Monday, September 10, 2012

Finding Arithmetic Sequences

As a final step of solving a problem, I needed to find out arithmetic sequences within a series of numbers. I am not sure if there is a more efficient algorithm than what I wrote. This one will do the job just fine - the complexity is quite close to O(N^2), which seems fair to me.

The problem.
Given a series of integers in ascending order, we have to find all the arithmetic sequences that occur in the entire series. An arithmetic sequence is defined as a sequence of 3 or more integers in ascending order such that difference between any pair of consecutive integers is same.
For example.
In the series, 2 3 4 5 6 7 8 9, there are 5 sequences. The entire series is a sequence with difference as 1. Then there are (2 4 6 8), (3 5 7 9), (2 5 8) and (3 6 9).
A number can be part of multiple sequences, and multiple sequences can have the same difference between the consecutive integers.

This possibility of a number being in multiple sequences may make the problem seem harder. It isn't that hard.

The idea behind my solution is simple.
1. Iterate over the sorted array from the first element to the second last.
2. For each number i, iterate from the next number j to last. This gives us all the pairs [i,j].
3. For each pair, find the difference, d = j - i.
4. Keep a map with this difference d as the key, and for value - a list of all sequences that have this difference in its consecutive numbers. Note that this will be a list of sequences, as there can be more than one sequence for that difference.
5. See if the difference was already encountered, if not create a new list of sequences.
6. If there was an existing list of sequences, find the sequence in that list that has the first number i. If a sequence was found, add j to it. If not, we create a new sequence and add i and j to it. It's very important to note that for a given difference, there can be only one sequence that has the number i in it. For a sequence, we will use a set data structure.
7. At the end of all iterations, we have created an interesting data structure. At the top level is the map, that uses an the difference between consecutive integers as the key, and for value it has a list of sequences that have that difference. And each sequence is a set.
8. When using this data structure, we have to discard the sequences that have only 2 elements in it.
Let's see how this work for the sequence 2 4 5 6 8 9. The following list shows how the data structure will look after each iteration.

i = 2, j = 4. Map { 2:[(2,4)] }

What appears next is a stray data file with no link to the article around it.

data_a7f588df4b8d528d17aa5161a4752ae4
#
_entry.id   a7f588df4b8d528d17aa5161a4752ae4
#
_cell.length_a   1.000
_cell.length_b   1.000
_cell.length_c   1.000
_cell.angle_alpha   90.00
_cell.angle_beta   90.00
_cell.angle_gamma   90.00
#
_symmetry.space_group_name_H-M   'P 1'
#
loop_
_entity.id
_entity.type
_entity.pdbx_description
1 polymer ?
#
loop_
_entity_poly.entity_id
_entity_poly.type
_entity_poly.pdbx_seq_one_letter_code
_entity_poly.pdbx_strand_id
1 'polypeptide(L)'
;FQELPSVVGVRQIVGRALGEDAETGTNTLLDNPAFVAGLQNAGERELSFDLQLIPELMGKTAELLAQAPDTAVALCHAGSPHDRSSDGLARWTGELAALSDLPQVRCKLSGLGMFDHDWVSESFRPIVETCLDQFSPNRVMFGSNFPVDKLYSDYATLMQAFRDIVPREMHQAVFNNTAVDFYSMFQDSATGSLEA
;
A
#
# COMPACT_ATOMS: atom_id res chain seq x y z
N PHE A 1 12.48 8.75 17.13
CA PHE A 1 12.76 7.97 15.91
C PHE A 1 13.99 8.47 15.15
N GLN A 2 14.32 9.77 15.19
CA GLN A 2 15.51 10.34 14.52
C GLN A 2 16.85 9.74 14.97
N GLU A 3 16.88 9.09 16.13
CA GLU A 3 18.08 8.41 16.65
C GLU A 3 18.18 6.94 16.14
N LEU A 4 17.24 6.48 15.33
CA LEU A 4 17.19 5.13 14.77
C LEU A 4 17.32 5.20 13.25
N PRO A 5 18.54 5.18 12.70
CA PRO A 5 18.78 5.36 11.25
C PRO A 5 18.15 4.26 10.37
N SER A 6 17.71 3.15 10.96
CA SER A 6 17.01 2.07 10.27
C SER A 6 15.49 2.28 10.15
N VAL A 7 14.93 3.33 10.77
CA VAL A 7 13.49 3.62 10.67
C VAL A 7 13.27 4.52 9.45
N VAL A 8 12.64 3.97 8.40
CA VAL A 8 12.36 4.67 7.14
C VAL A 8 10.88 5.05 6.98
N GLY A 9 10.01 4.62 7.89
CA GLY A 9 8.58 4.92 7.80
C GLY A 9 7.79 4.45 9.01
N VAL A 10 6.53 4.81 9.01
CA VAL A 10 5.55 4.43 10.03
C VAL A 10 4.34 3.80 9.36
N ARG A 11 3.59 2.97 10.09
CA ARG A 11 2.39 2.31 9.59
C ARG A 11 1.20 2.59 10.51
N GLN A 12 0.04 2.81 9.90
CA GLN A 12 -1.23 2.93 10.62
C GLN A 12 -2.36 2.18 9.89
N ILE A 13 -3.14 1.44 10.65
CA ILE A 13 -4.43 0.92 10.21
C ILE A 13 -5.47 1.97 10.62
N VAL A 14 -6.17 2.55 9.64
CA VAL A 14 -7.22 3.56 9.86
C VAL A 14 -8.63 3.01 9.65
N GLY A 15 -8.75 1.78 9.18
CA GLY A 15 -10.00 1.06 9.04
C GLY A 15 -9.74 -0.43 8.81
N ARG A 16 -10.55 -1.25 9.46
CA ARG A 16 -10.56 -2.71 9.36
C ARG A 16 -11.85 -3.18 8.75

i = 2, j = 5. Map { 2:[(2,4)] 3:[(2,5)] }

i = 2, j = 6. Map { 2:[(2,4)] 3:[(2,5)] 4:[(2,6)] }
i = 4, j = 5. Map { 1:[(4,5)] 2:[(2,4)] 3:[(2,5)] 4:[(2,6)] 6:[(2,8)] 7:[(2,9)] }

i = 4, j = 6. Map { 1:[(4,5)] 2:[(2,4,6)] 3:[(2,5)] 4:[(2,6)] 6:[(2,8)] 7:[(2,9)] }
i = 4, j = 8. Map { 1:[(4,5)] 2:[(2,4,6)] 3:[(2,5)] 4:[(2,6) (4,8)] 6:[(2,8)] 7:[(2,9)] }

Note that till these iterations, there is only one true sequence in the data structure above : 2:[(2,4,6)]. Of course more would be found in later iterations.

With this, let's look at the Java code.
 *  Finds arithmetic sequences within a list of sorted numbers
public static void findSequence (int[] nums)

    // Iterate over the array
    // Starting from first element, till second last element
    // For every element, iterate over the list again to find all pairs
    // For every pair, find the difference
    // For the difference, find the sequences
    // There can be multiple arithmatic sequences for the same difference.
    // See if the lower number is already part of any sequence for that diff.
    // If yes, then add the higher number to that set.
    // Else, create a new set, add both numbers to it
    // Any set that has 3 or more elements
    // is an arithmetic sequence.

    // Note the data structure.
    // Map the difference to a collection of sequences.
    // Each sequence is a SortedSet

    Map >> arith_sequences
        = new HashMap >> ();

    for (int i = 0 ; i < nums.ltheength - 1 ; i++ ) {
      for ( int j = i+1 ; j < nums.length ; j++ ) {
        // work on each pair
        long diff = nums[j] - nums[i] ;
        if ( ! arith_sequences.containsKey (diff) ) {
          // create the collection when the diff is
          // encountered for the first time
          arith_sequences.put (diff, new ArrayList>()) ;
        } //
        Collection> sequences_for_diff
                   = arith_sequences.get (diff) ;

        boolean found_sequence = false ;
        for (SortedSet sequence : sequences_for_diff) {
        if ( sequence.contains (nums[i]) ) {
            found_sequence = true ;
            sequence.add (nums[j]) ;
            break ;
        } //
      } //
      // if no sequence was found that contained i,
      // then create a new one
      if ( ! found_sequence ) {
        SortedSet sequence = new TreeSet () ;
        sequence.add (nums[i]) ;
        sequence.add (nums[j]) ;
        sequences_for_diff.add (sequence) ;
      } //
    } //
  } //

} //

The complexity is obviously at least O(N^2). For every pair of thse N*N pairs, we iterate to find the sequence that has the lower number in it. Intuitively, it may seem that the worst case will happen when the array contains N consecutive integers from 1 to N. Then the map will have keys for each number from 1 to N-1. But the value will have a list that contains only one sequence, and it will be found in just one iteration. For multplying the complexity, we need the list to have many sequences for the same difference. This depends on the data. Honestly, I do not know how to compute that complexity. Of course the cost of manipulating the data structure - adding a number to the sorted set should also be taken into account. Again, it's getting added only at the end - so that should be fast.

In any case, this is simple, and reasonably efficient algorithm for the job.

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